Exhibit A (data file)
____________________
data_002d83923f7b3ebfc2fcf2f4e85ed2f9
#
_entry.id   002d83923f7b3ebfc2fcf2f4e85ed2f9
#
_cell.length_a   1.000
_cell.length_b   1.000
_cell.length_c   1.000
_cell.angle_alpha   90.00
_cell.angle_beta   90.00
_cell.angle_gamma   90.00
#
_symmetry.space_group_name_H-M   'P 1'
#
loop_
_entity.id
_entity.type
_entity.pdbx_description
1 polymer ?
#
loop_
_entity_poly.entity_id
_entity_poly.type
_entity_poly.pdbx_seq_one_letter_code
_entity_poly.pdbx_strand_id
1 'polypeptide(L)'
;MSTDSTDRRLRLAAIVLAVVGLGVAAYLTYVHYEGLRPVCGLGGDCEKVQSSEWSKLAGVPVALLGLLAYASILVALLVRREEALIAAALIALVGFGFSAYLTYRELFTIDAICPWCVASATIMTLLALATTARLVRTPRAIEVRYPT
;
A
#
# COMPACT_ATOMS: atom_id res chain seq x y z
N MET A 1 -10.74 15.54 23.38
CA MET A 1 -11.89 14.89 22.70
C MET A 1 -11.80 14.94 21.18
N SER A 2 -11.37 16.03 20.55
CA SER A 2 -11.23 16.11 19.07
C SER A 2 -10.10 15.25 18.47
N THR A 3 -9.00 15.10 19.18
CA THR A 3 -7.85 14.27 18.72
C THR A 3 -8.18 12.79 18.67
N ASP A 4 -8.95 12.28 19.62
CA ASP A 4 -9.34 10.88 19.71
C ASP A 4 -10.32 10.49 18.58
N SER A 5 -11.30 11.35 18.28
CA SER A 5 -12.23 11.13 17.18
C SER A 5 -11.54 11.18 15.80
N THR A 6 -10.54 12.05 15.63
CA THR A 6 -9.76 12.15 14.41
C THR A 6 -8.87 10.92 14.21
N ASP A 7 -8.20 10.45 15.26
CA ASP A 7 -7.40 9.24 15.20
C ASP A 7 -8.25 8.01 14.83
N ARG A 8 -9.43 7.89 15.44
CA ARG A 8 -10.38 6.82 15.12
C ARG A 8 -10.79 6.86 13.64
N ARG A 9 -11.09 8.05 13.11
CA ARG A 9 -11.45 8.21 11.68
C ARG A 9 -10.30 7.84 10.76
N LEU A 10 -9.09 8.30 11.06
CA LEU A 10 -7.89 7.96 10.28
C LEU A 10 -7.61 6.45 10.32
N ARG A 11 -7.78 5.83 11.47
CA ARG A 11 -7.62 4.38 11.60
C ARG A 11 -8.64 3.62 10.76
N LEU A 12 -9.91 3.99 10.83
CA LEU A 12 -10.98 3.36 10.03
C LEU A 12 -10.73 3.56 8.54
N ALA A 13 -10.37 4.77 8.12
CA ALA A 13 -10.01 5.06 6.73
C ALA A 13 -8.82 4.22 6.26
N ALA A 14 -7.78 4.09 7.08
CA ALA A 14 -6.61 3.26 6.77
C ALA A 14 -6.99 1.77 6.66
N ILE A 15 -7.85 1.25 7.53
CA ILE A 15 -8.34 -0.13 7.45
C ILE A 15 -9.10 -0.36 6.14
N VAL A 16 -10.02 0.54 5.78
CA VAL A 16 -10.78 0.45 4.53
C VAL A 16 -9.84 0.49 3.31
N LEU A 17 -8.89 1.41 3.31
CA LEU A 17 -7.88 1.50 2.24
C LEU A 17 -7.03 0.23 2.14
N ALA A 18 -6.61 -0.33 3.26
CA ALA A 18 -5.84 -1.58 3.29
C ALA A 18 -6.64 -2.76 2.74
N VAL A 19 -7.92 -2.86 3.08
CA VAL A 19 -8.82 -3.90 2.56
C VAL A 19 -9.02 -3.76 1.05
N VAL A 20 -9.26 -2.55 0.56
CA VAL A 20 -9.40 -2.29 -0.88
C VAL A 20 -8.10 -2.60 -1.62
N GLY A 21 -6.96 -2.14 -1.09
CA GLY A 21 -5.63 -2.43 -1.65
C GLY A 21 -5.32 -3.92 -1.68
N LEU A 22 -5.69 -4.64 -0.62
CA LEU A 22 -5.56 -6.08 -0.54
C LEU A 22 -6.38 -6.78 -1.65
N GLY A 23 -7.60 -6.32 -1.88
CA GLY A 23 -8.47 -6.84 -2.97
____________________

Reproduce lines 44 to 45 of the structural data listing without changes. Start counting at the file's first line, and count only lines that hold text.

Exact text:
CA SER A 5 -12.23 11.13 17.18
C SER A 5 -11.54 11.18 15.80